The "floodgates of fraud reporting" have opened at the National Reconnaissance Office, the nation's top-secret builder and operator of spy satellites. This bit of news comes from no less a source than the NRO's inspector general, Eric Feldman. Yet Feldman and other NRO officials are mum about just how big the flood is over there.
This might not be such a big deal were the stakes at hand not so high. The NRO and its many contractors have grown notorious for massive cost overruns and quality control failures so serious they threaten the U.S. edge in high-tech reconnaissance satellites. Whether they're eavesdropping on al Qaeda communications or photographing Iranian nuclear facilities, these are the crown jewels of the U.S. intelligence community. But the current generation of spy satellites is burning out–and replacements are years away.
Feldman suggested something was amiss in the Journal of Public Inquiry, an obscure publication put out twice a year by the nation's inspectors general. With Alan Larsen, his general counsel, he described how contractors have systematically delayed and brushed off IG requests for information. When his office pushed through a revision to all contracts, explicitly stating the need to cooperate, some contractors "were hysterical, accusing NRO of violating four different amendments to the U.S. Constitution," they wrote. But since then, "the floodgates of fraud reporting mysteriously opened from companies that had previously had little interest in talking to us. . . . We believe that we have barely scratched the surface in identifying possible fraudulent activity on our contracts."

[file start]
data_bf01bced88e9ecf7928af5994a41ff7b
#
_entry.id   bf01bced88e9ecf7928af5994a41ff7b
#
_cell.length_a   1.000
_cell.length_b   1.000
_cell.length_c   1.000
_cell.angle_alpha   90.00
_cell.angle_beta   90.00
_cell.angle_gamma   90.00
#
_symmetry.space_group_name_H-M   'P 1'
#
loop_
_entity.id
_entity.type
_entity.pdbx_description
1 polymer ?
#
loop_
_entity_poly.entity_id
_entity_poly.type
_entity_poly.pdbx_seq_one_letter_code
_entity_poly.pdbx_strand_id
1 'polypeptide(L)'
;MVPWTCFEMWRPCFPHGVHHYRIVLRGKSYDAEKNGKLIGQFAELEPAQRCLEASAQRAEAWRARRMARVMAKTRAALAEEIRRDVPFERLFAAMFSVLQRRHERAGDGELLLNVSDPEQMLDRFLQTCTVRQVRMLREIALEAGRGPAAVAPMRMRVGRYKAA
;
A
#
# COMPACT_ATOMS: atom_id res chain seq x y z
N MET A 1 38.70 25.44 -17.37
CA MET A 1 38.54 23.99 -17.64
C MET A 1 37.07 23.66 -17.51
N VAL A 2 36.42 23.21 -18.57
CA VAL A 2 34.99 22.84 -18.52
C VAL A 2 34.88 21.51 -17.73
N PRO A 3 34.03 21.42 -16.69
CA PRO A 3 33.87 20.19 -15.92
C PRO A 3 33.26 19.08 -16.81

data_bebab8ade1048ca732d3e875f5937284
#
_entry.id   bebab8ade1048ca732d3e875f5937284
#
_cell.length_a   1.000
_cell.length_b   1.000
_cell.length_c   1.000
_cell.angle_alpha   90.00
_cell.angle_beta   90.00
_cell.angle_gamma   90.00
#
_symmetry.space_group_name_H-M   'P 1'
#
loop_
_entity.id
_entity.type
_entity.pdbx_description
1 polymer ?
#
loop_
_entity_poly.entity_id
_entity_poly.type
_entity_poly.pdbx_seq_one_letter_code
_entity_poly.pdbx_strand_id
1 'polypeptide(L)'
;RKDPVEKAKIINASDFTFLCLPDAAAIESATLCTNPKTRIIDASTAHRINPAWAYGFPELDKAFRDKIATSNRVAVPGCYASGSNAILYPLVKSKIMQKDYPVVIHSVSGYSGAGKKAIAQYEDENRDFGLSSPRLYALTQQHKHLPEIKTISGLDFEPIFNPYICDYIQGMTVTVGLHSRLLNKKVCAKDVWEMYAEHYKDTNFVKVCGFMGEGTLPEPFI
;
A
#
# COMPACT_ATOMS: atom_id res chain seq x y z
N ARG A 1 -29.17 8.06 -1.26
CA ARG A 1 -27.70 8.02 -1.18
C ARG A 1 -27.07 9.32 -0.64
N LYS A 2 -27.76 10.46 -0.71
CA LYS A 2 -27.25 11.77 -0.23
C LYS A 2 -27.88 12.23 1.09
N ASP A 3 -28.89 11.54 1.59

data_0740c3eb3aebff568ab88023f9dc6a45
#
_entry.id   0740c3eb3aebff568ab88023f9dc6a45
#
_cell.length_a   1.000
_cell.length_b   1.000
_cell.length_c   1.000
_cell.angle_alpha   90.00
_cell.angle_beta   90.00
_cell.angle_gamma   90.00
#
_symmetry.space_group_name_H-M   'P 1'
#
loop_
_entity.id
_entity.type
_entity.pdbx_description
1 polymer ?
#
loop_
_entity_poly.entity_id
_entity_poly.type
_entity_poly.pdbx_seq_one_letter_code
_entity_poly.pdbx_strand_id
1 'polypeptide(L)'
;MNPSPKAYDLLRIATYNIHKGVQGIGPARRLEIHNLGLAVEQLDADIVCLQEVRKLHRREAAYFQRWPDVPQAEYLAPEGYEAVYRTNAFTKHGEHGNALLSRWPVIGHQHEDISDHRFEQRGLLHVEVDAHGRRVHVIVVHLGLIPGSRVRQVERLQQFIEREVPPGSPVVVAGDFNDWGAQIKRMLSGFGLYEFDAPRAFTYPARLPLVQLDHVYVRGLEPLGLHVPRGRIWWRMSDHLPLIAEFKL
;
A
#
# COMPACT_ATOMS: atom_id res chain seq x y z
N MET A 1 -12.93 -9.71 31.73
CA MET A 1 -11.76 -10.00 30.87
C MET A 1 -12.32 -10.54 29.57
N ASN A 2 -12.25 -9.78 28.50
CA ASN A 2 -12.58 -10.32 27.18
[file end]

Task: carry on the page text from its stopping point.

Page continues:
What kind of fraud is he talking about? Hard to say, but there are huge sums in play. The NRO grabs some $7.5 billion of the $44 billion annual intelligence budget–and most of that amount is shelled out to contractors large and small. The agency's troubled next-generation satellite, a $25 billion boondoggle called Future Imagery Architecture, has been so dogged by cost overruns and technical trouble that the director of national intelligence cut the project in half last year. Back in 1995, revelations surfaced that the NRO ran what some in Congress called a slush fund of over $1 billion, which the agency used to build a lavish new headquarters. The NRO director and his deputy were subsequently fired, and Congress stopped the agency from squirreling away unspent funds year after year.
The last NRO fraud case we found on the public record is six years old and involved a mere $160,000 in payoffs–a pittance in the world of defense contracts. The culprit was a Los Angeles-area contractor trying to corner routine maintenance and repair work on buildings run by TRW, an NRO contractor that no longer even exists.
The NRO says it has had no cases since then–at least that it can talk about. That seems hard to believe. More likely at work is the kind of knee-jerk, pervasive secrecy that infects so much of the U.S. intelligence community–the kind of needless secrecy that fosters the very lack of accountability the IGs should be fighting against.
NRO Inspector General Feldman declined repeated requests to comment. A pity. Even in the world of spy satellites, Americans have a right to know if billions of their tax dollars are being stolen.
Photo caption: An NRO satellite is launched from Vanderberg Air Force Base in 1996.
Credit: National Reconnaissance Office